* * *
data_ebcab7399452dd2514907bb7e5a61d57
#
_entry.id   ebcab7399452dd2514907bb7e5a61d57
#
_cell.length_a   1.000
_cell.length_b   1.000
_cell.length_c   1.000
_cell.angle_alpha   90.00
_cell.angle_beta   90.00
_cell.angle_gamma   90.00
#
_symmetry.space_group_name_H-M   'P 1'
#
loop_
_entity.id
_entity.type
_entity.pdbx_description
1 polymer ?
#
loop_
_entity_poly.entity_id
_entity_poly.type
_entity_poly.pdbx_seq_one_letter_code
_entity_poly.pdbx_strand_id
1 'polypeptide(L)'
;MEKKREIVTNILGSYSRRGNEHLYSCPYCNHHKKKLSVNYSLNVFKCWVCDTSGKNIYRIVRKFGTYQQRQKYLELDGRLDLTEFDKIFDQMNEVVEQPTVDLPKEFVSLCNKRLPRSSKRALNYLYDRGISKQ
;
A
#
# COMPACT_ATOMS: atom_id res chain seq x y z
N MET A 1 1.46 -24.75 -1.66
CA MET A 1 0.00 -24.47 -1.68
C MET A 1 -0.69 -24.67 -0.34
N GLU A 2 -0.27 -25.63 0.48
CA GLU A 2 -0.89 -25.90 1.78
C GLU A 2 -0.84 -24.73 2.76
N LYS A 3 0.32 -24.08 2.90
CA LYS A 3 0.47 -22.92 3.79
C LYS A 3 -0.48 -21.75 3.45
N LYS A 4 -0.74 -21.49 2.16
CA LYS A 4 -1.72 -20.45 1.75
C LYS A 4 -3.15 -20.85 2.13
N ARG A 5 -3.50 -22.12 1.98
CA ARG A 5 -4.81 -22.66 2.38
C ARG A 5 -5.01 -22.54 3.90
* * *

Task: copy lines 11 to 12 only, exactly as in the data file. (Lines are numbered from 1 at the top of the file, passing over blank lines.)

#
_symmetry.space_group_name_H-M   'P 1'